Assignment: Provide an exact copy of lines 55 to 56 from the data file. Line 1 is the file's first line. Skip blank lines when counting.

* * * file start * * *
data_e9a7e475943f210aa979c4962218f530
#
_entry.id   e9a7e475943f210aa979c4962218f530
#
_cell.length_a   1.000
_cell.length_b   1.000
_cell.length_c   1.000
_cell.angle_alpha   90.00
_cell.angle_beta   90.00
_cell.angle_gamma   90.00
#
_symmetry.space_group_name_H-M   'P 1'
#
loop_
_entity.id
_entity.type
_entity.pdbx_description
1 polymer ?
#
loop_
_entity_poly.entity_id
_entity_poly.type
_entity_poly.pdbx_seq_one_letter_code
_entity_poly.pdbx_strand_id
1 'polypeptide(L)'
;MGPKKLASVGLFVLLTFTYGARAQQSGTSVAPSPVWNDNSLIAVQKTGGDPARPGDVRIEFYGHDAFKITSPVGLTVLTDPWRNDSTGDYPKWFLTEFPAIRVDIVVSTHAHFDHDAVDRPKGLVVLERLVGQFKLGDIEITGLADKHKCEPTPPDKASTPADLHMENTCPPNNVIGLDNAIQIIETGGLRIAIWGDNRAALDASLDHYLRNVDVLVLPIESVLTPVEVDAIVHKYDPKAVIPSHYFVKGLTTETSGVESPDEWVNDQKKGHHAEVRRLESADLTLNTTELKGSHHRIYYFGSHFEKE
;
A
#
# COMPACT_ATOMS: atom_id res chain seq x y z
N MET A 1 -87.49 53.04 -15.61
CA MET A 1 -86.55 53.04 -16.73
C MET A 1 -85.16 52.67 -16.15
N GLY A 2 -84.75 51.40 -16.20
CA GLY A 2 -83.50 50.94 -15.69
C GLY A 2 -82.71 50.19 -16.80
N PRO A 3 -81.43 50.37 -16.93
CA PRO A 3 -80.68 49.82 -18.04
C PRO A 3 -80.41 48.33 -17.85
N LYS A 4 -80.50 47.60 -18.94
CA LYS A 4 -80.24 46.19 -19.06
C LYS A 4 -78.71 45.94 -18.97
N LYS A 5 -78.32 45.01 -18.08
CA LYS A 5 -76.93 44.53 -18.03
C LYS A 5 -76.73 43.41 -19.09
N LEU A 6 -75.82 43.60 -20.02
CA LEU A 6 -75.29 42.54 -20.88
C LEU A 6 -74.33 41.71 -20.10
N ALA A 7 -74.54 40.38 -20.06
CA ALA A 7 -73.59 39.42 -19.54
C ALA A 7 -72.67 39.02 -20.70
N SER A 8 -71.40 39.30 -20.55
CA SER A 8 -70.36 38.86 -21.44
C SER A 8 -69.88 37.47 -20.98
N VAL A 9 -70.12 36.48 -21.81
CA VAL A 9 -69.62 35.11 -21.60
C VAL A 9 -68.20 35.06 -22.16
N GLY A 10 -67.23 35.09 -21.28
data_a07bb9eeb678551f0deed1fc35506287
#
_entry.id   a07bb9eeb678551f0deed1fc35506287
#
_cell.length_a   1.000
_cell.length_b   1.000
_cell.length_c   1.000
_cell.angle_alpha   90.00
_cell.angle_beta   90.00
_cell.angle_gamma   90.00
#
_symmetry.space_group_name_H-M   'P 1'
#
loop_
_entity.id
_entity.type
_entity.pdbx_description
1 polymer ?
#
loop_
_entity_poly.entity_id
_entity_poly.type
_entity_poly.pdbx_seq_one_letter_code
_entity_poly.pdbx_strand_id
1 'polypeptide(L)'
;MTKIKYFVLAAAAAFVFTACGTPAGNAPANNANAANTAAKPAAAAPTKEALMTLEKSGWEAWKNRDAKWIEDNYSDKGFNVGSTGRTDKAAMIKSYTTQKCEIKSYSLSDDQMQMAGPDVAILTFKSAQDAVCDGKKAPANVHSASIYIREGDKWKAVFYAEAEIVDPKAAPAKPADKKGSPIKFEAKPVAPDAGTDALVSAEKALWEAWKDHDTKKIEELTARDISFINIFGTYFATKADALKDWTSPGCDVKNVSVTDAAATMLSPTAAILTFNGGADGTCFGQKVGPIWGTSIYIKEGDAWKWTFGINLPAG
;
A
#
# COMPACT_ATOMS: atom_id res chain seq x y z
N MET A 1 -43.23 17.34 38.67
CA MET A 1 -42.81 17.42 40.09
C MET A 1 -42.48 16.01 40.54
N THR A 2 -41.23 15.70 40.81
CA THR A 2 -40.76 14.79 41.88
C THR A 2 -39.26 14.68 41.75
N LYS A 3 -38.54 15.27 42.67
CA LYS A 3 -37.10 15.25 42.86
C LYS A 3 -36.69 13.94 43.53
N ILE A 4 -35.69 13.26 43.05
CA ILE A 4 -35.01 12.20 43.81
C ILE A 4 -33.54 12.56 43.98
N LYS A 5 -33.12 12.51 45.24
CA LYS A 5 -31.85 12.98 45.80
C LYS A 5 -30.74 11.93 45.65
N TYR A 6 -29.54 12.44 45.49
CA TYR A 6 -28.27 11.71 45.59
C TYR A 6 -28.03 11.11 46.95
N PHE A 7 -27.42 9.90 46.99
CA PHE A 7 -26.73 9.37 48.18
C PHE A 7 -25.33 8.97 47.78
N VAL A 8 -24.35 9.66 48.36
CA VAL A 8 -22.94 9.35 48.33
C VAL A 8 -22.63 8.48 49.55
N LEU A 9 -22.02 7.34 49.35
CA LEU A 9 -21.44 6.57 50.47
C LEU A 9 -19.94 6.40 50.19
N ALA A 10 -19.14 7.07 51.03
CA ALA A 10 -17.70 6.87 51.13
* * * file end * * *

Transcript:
N VAL A 9 -70.12 36.48 -21.81
CA VAL A 9 -69.62 35.11 -21.60